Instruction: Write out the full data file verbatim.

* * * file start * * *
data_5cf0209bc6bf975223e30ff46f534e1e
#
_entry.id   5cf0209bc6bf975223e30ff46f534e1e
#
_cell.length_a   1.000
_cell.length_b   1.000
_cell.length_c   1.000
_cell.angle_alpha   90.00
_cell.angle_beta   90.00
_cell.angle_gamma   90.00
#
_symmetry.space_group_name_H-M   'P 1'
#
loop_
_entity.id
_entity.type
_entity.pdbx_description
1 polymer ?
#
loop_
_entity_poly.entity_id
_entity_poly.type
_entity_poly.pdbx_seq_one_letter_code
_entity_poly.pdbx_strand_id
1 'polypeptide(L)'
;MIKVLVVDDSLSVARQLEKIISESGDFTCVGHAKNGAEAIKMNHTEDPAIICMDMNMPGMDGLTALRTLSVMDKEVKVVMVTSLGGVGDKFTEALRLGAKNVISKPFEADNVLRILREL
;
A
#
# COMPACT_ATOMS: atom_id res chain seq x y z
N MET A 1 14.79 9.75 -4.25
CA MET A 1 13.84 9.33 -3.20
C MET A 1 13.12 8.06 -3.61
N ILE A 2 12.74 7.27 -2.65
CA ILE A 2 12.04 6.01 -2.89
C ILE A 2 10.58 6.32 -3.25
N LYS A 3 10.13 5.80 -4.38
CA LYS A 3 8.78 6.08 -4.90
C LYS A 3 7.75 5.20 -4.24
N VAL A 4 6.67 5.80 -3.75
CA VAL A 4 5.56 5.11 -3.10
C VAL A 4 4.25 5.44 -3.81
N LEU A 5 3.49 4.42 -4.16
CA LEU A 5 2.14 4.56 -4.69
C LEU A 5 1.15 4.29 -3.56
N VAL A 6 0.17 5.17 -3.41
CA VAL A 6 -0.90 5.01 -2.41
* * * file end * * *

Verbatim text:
data_5cf0209bc6bf975223e30ff46f534e1e
#
_entry.id   5cf0209bc6bf975223e30ff46f534e1e
#
_cell.length_a   1.000
_cell.length_b   1.000
_cell.length_c   1.000
_cell.angle_alpha   90.00
_cell.angle_beta   90.00
_cell.angle_gamma   90.00
#
_symmetry.space_group_name_H-M   'P 1'
#
loop_
_entity.id
_entity.type
_entity.pdbx_description
1 polymer ?
#
loop_
_entity_poly.entity_id
_entity_poly.type
_entity_poly.pdbx_seq_one_letter_code
_entity_poly.pdbx_strand_id
1 'polypeptide(L)'
;MIKVLVVDDSLSVARQLEKIISESGDFTCVGHAKNGAEAIKMNHTEDPAIICMDMNMPGMDGLTALRTLSVMDKEVKVVMVTSLGGVGDKFTEALRLGAKNVISKPFEADNVLRILREL
;
A
#
# COMPACT_ATOMS: atom_id res chain seq x y z
N MET A 1 14.79 9.75 -4.25
CA MET A 1 13.84 9.33 -3.20
C MET A 1 13.12 8.06 -3.61
N ILE A 2 12.74 7.27 -2.65
CA ILE A 2 12.04 6.01 -2.89
C ILE A 2 10.58 6.32 -3.25
N LYS A 3 10.13 5.80 -4.38
CA LYS A 3 8.78 6.08 -4.90
C LYS A 3 7.75 5.20 -4.24
N VAL A 4 6.67 5.80 -3.75
CA VAL A 4 5.56 5.11 -3.10
C VAL A 4 4.25 5.44 -3.81
N LEU A 5 3.49 4.42 -4.16
CA LEU A 5 2.14 4.56 -4.69
C LEU A 5 1.15 4.29 -3.56
N VAL A 6 0.17 5.17 -3.41
CA VAL A 6 -0.90 5.01 -2.41